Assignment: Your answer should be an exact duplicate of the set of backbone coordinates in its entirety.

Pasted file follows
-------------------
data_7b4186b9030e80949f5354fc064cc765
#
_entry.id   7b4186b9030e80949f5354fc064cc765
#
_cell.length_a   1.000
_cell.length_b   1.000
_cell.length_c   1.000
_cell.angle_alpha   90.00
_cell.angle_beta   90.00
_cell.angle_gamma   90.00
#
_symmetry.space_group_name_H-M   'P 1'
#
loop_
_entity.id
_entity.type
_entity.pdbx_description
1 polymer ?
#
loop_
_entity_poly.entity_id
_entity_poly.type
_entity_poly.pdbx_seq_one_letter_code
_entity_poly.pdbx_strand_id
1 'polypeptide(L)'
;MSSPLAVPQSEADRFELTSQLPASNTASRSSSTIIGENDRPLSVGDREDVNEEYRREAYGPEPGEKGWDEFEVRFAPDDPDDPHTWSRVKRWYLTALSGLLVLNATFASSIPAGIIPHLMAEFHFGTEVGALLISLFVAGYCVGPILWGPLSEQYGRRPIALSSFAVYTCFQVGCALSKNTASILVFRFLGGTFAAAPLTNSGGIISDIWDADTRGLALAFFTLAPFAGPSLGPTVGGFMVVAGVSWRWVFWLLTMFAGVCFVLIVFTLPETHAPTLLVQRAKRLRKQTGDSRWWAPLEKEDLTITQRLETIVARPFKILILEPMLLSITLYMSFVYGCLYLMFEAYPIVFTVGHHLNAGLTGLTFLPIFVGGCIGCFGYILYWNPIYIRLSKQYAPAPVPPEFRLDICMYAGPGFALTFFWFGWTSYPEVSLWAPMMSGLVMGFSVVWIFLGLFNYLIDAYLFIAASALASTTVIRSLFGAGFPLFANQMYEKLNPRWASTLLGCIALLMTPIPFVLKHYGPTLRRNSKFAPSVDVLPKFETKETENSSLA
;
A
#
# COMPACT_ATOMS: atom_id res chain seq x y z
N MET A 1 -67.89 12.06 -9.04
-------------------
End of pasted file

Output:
data_7b4186b9030e80949f5354fc064cc765
#
_entry.id   7b4186b9030e80949f5354fc064cc765
#
_cell.length_a   1.000
_cell.length_b   1.000
_cell.length_c   1.000
_cell.angle_alpha   90.00
_cell.angle_beta   90.00
_cell.angle_gamma   90.00
#
_symmetry.space_group_name_H-M   'P 1'
#
loop_
_entity.id
_entity.type
_entity.pdbx_description
1 polymer ?
#
loop_
_entity_poly.entity_id
_entity_poly.type
_entity_poly.pdbx_seq_one_letter_code
_entity_poly.pdbx_strand_id
1 'polypeptide(L)'
;MSSPLAVPQSEADRFELTSQLPASNTASRSSSTIIGENDRPLSVGDREDVNEEYRREAYGPEPGEKGWDEFEVRFAPDDPDDPHTWSRVKRWYLTALSGLLVLNATFASSIPAGIIPHLMAEFHFGTEVGALLISLFVAGYCVGPILWGPLSEQYGRRPIALSSFAVYTCFQVGCALSKNTASILVFRFLGGTFAAAPLTNSGGIISDIWDADTRGLALAFFTLAPFAGPSLGPTVGGFMVVAGVSWRWVFWLLTMFAGVCFVLIVFTLPETHAPTLLVQRAKRLRKQTGDSRWWAPLEKEDLTITQRLETIVARPFKILILEPMLLSITLYMSFVYGCLYLMFEAYPIVFTVGHHLNAGLTGLTFLPIFVGGCIGCFGYILYWNPIYIRLSKQYAPAPVPPEFRLDICMYAGPGFALTFFWFGWTSYPEVSLWAPMMSGLVMGFSVVWIFLGLFNYLIDAYLFIAASALASTTVIRSLFGAGFPLFANQMYEKLNPRWASTLLGCIALLMTPIPFVLKHYGPTLRRNSKFAPSVDVLPKFETKETENSSLA
;
A
#
# COMPACT_ATOMS: atom_id res chain seq x y z
N MET A 1 -67.89 12.06 -9.04